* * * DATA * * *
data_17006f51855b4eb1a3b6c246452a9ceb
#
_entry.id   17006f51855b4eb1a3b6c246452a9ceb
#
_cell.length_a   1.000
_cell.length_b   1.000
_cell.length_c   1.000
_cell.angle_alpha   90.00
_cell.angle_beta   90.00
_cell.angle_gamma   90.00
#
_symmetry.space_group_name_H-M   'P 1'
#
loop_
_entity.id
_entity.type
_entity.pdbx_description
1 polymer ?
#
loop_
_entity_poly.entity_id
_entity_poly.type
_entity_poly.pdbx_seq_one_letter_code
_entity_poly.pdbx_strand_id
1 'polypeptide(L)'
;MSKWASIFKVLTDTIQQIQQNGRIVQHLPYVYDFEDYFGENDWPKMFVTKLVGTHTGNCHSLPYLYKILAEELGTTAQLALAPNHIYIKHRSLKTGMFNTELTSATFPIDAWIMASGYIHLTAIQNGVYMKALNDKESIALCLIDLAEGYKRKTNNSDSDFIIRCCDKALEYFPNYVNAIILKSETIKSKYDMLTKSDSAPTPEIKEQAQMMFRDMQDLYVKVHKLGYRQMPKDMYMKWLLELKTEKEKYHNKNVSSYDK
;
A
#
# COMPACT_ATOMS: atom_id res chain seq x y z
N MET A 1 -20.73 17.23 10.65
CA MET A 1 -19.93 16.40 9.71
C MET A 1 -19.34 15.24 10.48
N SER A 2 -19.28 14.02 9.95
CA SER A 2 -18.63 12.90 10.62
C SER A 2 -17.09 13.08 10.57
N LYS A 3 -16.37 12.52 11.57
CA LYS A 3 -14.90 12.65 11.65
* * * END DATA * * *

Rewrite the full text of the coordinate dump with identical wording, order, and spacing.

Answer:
data_17006f51855b4eb1a3b6c246452a9ceb
#
_entry.id   17006f51855b4eb1a3b6c246452a9ceb
#
_cell.length_a   1.000
_cell.length_b   1.000
_cell.length_c   1.000
_cell.angle_alpha   90.00
_cell.angle_beta   90.00
_cell.angle_gamma   90.00
#
_symmetry.space_group_name_H-M   'P 1'
#
loop_
_entity.id
_entity.type
_entity.pdbx_description
1 polymer ?
#
loop_
_entity_poly.entity_id
_entity_poly.type
_entity_poly.pdbx_seq_one_letter_code
_entity_poly.pdbx_strand_id
1 'polypeptide(L)'
;MSKWASIFKVLTDTIQQIQQNGRIVQHLPYVYDFEDYFGENDWPKMFVTKLVGTHTGNCHSLPYLYKILAEELGTTAQLALAPNHIYIKHRSLKTGMFNTELTSATFPIDAWIMASGYIHLTAIQNGVYMKALNDKESIALCLIDLAEGYKRKTNNSDSDFIIRCCDKALEYFPNYVNAIILKSETIKSKYDMLTKSDSAPTPEIKEQAQMMFRDMQDLYVKVHKLGYRQMPKDMYMKWLLELKTEKEKYHNKNVSSYDK
;
A
#
# COMPACT_ATOMS: atom_id res chain seq x y z
N MET A 1 -20.73 17.23 10.65
CA MET A 1 -19.93 16.40 9.71
C MET A 1 -19.34 15.24 10.48
N SER A 2 -19.28 14.02 9.95
CA SER A 2 -18.63 12.90 10.62
C SER A 2 -17.09 13.08 10.57
N LYS A 3 -16.37 12.52 11.57
CA LYS A 3 -14.90 12.65 11.65